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 October 28th, 2010, 03:17 PM #1 Newbie   Joined: Oct 2010 Posts: 3 Thanks: 0 Impossible to integrate? I am taking Calculus II right now, and I have an integral in my homework that just seems to be impossible to do with the techniques my class has been taught, unless there is a typo somewhere. I have to integrate (2x-3)/((4x-x^2)^1/2). Now, I have successfully integrated this function using integration by parts, as well as trigonometric substitution. However, I am technically not supposed to know how to use those methods. Basically, the only methods I am allowed to use to solve this function are normal substitution and merely knowing a function's antiderivative. So, anyone know how to solve this question with these restrictions?
 October 28th, 2010, 03:43 PM #2 Global Moderator     Joined: Nov 2009 From: Northwest Arkansas Posts: 2,766 Thanks: 4 Re: Impossible to integrate? Let u = 4x -x^2 then -du = (2x -4)dx Rewrite your numerator as 2x -4+1= (2x-4)dx + 1dx Then you have two integrals... -du/u^(1/2) + 1/something... Not quite sure about the second one. Probably should focus on not getting in a wreck...
 October 28th, 2010, 03:50 PM #3 Newbie   Joined: Oct 2010 Posts: 3 Thanks: 0 Re: Impossible to integrate? That's actually what I did. The first part was easy to solve. However, the second part requires trigonometric substitution. =/
 October 28th, 2010, 03:55 PM #4 Global Moderator     Joined: Nov 2009 From: Northwest Arkansas Posts: 2,766 Thanks: 4 Re: Impossible to integrate? Then our only hope is skipjack, or the ubiquitous counter-example
 October 28th, 2010, 04:50 PM #5 Global Moderator   Joined: Dec 2006 Posts: 20,464 Thanks: 2038 The integral is $\sin^{-1}$$\frac{x-2}{2}$$\,-\,2\sqrt{4x\,-\,x^2}\,+\,\text{C}.$ (Merely knowing an antiderivative is allowed.)
 October 28th, 2010, 05:10 PM #6 Senior Member     Joined: Jul 2010 From: St. Augustine, FL., U.S.A.'s oldest city Posts: 12,211 Thanks: 520 Math Focus: Calculus/ODEs Re: Impossible to integrate? I would wager a great deal that your knowledge of antiderivatives is a wee bit more extensive than a Calc II student who's never used trigonometric substitutions.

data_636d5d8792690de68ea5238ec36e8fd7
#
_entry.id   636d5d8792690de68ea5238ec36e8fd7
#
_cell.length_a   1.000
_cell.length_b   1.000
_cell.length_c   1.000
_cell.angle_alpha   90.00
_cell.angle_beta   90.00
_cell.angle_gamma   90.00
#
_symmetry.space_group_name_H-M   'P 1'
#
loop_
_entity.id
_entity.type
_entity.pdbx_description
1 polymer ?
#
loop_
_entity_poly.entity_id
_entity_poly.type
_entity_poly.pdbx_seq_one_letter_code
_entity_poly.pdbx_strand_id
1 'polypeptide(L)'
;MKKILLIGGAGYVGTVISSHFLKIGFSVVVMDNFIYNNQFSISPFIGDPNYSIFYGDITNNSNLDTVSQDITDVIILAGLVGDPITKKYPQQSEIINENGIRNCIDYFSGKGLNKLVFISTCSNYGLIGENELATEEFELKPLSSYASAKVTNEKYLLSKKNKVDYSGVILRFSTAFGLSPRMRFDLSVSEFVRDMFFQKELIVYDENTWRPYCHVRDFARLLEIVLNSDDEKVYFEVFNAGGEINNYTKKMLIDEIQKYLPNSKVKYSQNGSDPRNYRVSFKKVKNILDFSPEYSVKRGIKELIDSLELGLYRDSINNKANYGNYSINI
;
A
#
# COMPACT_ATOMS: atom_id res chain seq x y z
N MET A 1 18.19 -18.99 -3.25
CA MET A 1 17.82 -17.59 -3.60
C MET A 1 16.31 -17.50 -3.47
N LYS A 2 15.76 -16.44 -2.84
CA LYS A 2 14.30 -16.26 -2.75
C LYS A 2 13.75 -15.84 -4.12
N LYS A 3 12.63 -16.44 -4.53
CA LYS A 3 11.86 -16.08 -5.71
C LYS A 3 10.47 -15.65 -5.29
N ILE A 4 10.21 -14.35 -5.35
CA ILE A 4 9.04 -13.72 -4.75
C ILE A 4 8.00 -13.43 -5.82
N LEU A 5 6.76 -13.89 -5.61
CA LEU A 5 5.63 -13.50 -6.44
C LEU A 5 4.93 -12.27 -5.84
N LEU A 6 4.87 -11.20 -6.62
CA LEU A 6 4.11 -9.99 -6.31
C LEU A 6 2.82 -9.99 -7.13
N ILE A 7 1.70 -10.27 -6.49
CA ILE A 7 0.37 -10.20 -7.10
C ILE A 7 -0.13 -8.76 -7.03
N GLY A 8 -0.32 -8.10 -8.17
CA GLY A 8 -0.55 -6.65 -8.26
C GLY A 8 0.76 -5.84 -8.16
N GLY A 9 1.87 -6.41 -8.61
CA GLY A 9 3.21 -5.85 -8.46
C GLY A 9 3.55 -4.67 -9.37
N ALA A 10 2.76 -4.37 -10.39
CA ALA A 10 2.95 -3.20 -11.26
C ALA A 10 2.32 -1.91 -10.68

October 28th, 2010, 08:55 PM #7 Global Moderator   Joined: Dec 2006 Posts: 20,464 Thanks: 2038 How so? Most tables of standard integrals include$\int\frac{\,1}{\sqrt{a^2\,-\,x^2}}\,dx\,=\,\sin^{\small{-1}}\frac{x}{a}\,+\,\text{C}$ and it's easy to see that $4x\,-\,x^{\small2}\,=\,2^{\small2}\,-\,(x\,-\,2)^{\small2}.$ It suffices that the original integrand can be rearranged as two terms that are easily recognized as standard forms.
 October 29th, 2010, 07:26 AM #8 Newbie   Joined: Oct 2010 Posts: 3 Thanks: 0 Re: Impossible to integrate? Ah, thanks Slipjack. I actually seem to recall something of that sort from AP Calculus. I am a bit rusty though since I took it two years ago. ;-; I think I remember two others as well, but could you verify them for me? Something about the integral of 1/(((a^2)+(x^2))^(1/2))=arcsec(x/a) and the integral of 1/(((x^2)-(a^2))^(1/2))=arctan(x/a)? I think at least, cannot remember too well. =/
 October 29th, 2010, 04:00 PM #9 Senior Member     Joined: Jul 2010 From: St. Augustine, FL., U.S.A.'s oldest city Posts: 12,211 Thanks: 520 Math Focus: Calculus/ODEs Re: Impossible to integrate? According to the table of integrals in my old calculus textbook: $\int \dfrac{du}{\sqrt{a^2+u^2}}=\ln|u+\sqrt{a^2+u^2}|+C$ $\int \dfrac{du}{\sqrt{u^2-a^2}}=\ln|u+\sqrt{u^2-a^2}|+C$ whereas: $\int \dfrac{du}{u\sqrt{u^2-a^2}}=\dfrac{1}{a}\sec^{-1}\left(\dfrac{u}{a}\right)+C$ $\int \dfrac{du}{a^2+u^2}=\dfrac{1}{a}\tan^{-1}\left(\dfrac{u}{a}\right)+C$

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